GLOBAL HEALTH An International Service Corps for Health - An Unconventional Prescription for Diplomacy
Department of Global Health and Social Medicine, Harvard Medical School, Boston, USA. New England Journal of Medicine
(Impact Factor: 55.87).
09/2010; 363(13):1199-201. DOI: 10.1056/NEJMp1006501
Available from: Scott Ryan Greysen
- "Finally, we found that the majority of physicians surveyed indicated that their global and domestic health work was highly synergistic. This is perhaps our most encouraging finding, as it suggests that U.S. physicians have heard recent calls to engage in GH work [33-35] and find this work complementary to their professional responsibilities at home in the U.S. Nonetheless, the eagerness of U.S. physicians to be more involved in GH activities also underscores important questions about competencies in GH . Specific challenges include how to standardize GH training experiences  and respond to the growing demand for GH education; [38,39] how to professionalize a core humanitarian assistance workforce;  and how to transcend cultural competence to develop “transnational” competence . "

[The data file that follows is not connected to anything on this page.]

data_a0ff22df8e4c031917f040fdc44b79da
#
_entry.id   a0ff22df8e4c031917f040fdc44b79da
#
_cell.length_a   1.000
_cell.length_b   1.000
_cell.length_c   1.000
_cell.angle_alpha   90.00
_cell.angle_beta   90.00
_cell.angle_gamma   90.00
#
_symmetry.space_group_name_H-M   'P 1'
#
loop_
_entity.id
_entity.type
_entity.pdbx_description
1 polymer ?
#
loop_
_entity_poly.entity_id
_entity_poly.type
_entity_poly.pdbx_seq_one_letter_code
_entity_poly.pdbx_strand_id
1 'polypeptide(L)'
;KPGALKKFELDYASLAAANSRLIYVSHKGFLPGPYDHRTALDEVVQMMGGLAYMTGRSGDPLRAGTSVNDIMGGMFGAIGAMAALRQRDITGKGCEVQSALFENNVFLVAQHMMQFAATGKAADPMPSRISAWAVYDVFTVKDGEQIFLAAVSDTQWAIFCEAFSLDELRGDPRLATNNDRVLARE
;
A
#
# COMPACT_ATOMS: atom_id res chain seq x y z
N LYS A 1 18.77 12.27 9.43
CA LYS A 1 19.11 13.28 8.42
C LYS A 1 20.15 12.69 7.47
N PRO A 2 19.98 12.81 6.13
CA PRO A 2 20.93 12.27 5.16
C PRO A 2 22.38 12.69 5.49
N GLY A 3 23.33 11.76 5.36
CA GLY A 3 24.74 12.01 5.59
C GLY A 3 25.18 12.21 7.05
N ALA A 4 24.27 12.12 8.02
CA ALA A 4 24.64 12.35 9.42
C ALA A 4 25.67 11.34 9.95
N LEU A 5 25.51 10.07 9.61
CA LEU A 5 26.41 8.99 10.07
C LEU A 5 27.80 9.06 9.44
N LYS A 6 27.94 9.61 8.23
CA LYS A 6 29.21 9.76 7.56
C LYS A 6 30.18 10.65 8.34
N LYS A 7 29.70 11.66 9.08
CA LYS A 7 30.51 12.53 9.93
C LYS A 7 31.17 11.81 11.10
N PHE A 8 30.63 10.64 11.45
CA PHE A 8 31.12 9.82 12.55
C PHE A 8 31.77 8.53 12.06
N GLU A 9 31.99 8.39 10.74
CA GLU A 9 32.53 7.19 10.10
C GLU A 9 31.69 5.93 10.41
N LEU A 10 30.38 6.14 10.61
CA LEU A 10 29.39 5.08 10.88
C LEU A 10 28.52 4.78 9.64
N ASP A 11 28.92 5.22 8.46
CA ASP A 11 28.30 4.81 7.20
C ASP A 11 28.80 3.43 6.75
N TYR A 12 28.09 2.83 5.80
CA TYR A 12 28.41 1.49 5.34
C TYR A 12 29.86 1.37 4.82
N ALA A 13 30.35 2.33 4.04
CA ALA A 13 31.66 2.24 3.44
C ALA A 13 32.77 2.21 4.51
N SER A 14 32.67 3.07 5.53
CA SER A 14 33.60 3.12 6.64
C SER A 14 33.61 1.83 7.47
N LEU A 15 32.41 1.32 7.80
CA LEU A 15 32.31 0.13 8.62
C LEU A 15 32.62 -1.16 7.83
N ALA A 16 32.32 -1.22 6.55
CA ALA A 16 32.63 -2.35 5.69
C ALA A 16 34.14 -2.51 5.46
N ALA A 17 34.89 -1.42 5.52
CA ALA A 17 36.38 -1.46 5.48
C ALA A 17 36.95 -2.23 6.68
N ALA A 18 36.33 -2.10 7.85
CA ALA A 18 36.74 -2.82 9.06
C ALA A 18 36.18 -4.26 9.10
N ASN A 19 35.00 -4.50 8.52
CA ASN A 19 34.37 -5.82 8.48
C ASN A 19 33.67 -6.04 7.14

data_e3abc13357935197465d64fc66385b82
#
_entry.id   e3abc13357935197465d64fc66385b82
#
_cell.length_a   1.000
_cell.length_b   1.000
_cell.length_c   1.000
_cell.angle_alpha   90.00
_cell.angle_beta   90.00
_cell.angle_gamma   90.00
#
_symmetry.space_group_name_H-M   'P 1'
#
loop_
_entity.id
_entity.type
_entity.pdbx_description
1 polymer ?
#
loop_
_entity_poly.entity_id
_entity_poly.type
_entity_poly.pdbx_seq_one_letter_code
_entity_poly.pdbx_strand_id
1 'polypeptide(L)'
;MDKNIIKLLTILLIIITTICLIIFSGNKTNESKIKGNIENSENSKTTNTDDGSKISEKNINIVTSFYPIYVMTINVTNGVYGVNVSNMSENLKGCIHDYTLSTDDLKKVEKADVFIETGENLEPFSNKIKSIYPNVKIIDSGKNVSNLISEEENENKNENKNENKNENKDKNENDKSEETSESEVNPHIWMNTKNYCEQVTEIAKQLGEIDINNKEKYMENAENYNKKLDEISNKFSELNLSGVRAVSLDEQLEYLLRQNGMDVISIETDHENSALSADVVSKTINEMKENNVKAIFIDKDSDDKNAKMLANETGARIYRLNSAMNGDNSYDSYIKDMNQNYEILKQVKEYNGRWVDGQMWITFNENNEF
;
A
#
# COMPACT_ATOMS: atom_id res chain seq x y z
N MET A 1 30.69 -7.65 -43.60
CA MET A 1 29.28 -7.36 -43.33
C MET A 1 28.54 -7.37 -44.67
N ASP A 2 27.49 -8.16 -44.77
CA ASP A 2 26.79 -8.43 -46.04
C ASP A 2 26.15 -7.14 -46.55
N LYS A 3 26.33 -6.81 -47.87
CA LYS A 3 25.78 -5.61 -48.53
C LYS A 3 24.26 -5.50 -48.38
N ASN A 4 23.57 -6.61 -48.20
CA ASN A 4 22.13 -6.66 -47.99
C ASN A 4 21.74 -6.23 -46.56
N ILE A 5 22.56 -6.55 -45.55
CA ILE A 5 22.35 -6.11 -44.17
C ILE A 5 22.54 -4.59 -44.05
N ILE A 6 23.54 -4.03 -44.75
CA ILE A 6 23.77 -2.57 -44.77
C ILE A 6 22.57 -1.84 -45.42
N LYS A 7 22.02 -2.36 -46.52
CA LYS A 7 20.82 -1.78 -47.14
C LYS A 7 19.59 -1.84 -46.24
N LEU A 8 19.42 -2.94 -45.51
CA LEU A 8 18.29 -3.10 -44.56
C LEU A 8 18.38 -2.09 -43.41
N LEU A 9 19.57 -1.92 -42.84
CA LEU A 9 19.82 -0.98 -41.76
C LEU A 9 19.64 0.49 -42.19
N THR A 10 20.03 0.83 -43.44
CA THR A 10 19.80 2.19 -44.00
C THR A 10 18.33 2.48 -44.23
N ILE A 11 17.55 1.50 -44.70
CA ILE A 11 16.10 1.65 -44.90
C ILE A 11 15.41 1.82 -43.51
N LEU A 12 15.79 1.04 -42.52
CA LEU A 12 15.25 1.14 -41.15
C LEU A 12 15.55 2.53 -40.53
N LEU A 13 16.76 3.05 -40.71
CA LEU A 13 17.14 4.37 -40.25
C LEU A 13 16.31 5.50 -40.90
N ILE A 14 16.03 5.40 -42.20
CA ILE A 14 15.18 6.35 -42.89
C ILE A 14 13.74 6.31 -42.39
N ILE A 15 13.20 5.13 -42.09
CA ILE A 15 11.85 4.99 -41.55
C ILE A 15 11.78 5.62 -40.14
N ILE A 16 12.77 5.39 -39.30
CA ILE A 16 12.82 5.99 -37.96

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Interest and participation in global health activities among U.S. medical trainees has increased sharply in recent decades, yet the global health activities of physicians who have completed residency training remain understudied. Our objectives were to assess associations between individual characteristics and patterns of post-residency global health activities across the domains of health policy, education, and research.
Cross-sectional, mixed methods national survey of 521 physicians with formal training in clinical and health services research and policy leadership. Main measures were post-residency global health activity and characteristics of this activity (location, funding, products, and perceived synergy with domestic activities).